Named after Chhatrapti Sambhaji Maharaj, son of Shivaji Maharaj, and located on Jangli Maharaj Road, Pune, it was constructed by the Pune Municipal Corporation in 1951. The park houses an aquarium, a play park, a disused fountain, gazebos, miniature models of Pune, and statues of cultural figures, like Ram Ganesh Gadkari, a famous Marathi playwright.
In a large number of languages, the etymology of the word ‘garden’ and its cognates refer to enclosure, protection, and reclusion. The Indian suffix ‘-garh’, meaning a fort in Hindi, Sanskrit, and other Indo-Iranian languages, appears in many Indian place names, while the Persian word ‘pairidaeza’ means ‘garden’ and translates as a form of protected community, a climatic optimum, a paradise.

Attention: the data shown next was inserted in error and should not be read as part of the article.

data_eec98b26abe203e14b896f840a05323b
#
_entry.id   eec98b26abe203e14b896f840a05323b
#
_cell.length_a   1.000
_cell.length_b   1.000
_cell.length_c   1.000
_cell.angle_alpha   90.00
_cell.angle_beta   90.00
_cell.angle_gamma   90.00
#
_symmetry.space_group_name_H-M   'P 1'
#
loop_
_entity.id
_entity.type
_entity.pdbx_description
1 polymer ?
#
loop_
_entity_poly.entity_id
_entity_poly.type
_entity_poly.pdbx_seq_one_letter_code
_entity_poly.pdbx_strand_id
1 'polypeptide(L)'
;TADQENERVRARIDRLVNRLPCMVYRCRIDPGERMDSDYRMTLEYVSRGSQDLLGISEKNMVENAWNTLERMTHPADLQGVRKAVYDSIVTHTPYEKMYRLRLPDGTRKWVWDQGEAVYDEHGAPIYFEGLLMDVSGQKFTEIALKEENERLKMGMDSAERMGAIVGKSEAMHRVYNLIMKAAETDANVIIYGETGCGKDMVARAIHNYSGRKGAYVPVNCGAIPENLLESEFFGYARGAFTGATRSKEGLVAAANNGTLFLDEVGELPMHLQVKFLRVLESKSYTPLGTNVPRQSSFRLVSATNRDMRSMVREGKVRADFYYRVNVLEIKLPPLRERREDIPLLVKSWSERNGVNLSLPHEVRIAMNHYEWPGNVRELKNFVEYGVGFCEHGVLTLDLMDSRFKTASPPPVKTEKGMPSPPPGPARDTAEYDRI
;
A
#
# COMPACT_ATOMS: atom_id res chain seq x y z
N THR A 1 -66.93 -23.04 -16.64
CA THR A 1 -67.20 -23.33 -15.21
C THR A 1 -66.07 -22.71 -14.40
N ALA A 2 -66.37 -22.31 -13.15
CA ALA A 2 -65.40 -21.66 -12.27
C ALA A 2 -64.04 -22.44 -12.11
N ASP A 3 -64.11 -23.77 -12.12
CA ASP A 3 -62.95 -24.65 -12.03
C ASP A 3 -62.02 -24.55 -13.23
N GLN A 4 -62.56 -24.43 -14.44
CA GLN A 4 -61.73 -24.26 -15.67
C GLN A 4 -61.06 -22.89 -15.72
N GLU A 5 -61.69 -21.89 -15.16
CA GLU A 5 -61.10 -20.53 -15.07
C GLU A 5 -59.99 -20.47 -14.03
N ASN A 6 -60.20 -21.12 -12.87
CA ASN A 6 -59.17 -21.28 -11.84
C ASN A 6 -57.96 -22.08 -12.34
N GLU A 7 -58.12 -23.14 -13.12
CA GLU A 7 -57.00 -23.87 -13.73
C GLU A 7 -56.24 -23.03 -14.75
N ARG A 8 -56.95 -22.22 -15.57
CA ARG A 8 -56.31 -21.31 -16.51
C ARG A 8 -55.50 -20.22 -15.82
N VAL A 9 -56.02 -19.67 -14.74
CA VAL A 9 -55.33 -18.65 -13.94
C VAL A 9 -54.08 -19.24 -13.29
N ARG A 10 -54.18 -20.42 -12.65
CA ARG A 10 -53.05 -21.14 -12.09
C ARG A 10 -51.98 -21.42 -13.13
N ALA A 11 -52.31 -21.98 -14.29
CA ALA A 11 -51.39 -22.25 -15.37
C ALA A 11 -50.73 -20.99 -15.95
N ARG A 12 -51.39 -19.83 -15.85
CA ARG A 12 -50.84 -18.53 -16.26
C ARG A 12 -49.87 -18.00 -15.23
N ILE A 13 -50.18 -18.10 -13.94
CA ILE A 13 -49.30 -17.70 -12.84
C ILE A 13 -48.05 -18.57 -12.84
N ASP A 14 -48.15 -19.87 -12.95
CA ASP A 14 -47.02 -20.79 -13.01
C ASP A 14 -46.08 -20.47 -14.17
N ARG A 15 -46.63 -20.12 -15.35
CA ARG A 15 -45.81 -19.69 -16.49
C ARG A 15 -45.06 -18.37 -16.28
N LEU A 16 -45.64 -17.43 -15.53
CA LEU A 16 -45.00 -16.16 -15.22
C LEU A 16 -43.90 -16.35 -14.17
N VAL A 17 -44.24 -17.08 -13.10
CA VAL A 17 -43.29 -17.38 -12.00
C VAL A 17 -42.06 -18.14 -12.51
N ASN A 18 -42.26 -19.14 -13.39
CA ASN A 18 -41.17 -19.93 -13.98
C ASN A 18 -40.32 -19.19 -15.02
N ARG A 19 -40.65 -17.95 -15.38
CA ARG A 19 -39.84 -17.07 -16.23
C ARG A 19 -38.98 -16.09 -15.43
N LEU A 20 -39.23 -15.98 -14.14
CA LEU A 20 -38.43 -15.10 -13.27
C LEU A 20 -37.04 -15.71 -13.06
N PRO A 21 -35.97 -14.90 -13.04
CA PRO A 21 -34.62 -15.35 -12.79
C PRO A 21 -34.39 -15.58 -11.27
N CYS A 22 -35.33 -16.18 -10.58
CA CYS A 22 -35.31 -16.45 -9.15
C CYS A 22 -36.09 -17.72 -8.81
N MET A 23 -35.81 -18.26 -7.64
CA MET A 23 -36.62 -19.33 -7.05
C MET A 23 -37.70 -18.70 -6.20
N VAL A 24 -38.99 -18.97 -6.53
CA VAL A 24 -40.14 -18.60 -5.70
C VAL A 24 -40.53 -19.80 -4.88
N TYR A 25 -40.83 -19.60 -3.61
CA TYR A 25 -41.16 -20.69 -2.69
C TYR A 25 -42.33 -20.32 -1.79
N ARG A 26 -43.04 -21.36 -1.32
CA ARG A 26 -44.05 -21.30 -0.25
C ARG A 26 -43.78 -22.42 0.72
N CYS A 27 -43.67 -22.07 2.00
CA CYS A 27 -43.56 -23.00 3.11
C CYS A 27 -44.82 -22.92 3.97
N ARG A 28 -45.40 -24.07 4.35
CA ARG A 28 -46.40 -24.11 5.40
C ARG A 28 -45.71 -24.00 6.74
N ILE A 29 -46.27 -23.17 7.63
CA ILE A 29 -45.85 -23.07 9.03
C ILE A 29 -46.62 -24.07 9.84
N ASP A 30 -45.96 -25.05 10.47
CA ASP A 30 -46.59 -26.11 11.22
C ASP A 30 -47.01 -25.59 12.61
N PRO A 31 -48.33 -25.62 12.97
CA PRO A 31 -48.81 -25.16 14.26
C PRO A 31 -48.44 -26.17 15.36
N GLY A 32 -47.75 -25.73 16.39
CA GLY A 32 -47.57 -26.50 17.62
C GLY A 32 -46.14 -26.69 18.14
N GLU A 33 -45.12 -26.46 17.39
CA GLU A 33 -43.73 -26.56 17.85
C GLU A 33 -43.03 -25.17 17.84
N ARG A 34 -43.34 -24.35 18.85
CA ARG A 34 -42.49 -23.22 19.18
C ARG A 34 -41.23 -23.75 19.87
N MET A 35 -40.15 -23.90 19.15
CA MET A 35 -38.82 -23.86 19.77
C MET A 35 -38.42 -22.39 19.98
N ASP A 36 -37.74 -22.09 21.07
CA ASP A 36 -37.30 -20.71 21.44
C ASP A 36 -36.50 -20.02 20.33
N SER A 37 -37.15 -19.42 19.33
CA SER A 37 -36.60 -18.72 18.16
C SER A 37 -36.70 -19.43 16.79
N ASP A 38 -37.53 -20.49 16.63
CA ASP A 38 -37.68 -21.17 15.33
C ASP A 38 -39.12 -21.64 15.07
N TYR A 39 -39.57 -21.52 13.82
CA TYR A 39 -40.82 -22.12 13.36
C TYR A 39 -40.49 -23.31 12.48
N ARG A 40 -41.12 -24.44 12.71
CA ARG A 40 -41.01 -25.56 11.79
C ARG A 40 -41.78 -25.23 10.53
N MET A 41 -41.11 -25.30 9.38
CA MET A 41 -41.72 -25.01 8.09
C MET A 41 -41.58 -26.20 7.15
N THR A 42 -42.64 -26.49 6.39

If etymologically ‘garden’ stands for a place of enclosure, reclusion and isolation, on the other hand a public garden is a meeting place, an area where new, temporary communities are constantly made and unmade. The artists invited to conceive interventions in Sambhaji Park work around this dialectic between inclusion and exclusion, sociality and isolation, while using a variety of already existing elements and materials of the park. Their works invite each visitor to find their own peculiar ‘idiorrhythmy’, their own pace within the communal context of the park and, more generally, to consider their own role in a community.